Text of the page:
Estimated reading time: 3-5 minutes. The importance of an intranet, such as an internal idea management system, for knowledge management depends largely on the values of its content and the specific tools that organizations provide to its employees, as well as its ultimate use in the business. For many organizations, there is a particular dilemma regarding the development of proprietary intranet resources for knowledge management applications. Employees will not be encouraged to contribute to the content unless they believe that what they contribute will be used. Moreover, employees will not use an intranet unless the content is useful. How is the knowledge sharing through intranets affected?
A researcher gave strategies for making intranets “input-friendly.” The researcher bases his conclusions on studies derived from academic literature in business administration, information systems, organizational science and sociology, as well as lessons learned from case studies in different organizations.
The study examined factors that encourage employees to contribute to knowledge exchange through intranets. This includes potential factors such as providing appropriate IT systems, developing an organizational culture that encourages knowledge sharing, and the use of reward systems. Specific examples are:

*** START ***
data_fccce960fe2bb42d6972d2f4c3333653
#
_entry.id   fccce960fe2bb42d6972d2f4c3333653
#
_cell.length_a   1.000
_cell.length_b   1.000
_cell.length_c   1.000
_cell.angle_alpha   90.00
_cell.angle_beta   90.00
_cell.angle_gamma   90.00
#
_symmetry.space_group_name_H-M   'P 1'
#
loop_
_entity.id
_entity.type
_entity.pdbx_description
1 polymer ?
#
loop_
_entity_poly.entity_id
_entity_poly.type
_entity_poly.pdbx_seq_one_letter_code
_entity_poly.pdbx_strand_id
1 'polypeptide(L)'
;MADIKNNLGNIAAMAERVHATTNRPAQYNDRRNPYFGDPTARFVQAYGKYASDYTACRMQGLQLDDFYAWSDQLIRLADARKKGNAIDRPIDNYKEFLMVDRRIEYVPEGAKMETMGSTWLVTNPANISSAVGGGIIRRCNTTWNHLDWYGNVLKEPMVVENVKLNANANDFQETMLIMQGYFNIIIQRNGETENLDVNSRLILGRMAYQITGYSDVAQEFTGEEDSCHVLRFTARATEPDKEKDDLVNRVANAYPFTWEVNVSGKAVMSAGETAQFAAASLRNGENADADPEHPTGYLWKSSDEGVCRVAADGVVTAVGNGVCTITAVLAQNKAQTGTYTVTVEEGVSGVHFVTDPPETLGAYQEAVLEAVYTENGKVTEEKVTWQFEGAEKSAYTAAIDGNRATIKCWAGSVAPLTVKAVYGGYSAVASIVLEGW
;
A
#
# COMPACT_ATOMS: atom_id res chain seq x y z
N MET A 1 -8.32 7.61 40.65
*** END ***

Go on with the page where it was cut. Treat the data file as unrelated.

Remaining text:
- Make knowledge sharing a key responsibility for employees
- Support structures for knowledge sharing
- Encourage experimentation
- Explicate rewards
- Economic rewards
- Access to information and knowledge as a reward
- Career opportunity as a reward
- Implicit rewards
- Improved reputation as a reward
- Personal satisfaction as a reward
Conclusions – Knowledge sharing through intranets
Unless the intranet is made “input-friendly” its value cannot be realized, especially if the organization’s ambitions do not identify the intranet to anything but a data storage location. Input friendliness is not limited to obvious interface design questions. “Output friendliness” is also important, especially to create critical mass.
The researcher points out that the relative benefits of different incentives that encourage employees to contribute through intranets are challanging to assess. Probably, these are company-specific.
Hall, H. 2001. Input-friendliness: Motivating knowledge sharing across intranets. Journal of Information Science 27 (3), 139-146
Available from: http://jis.sagepub.com/content/27/3/139.short
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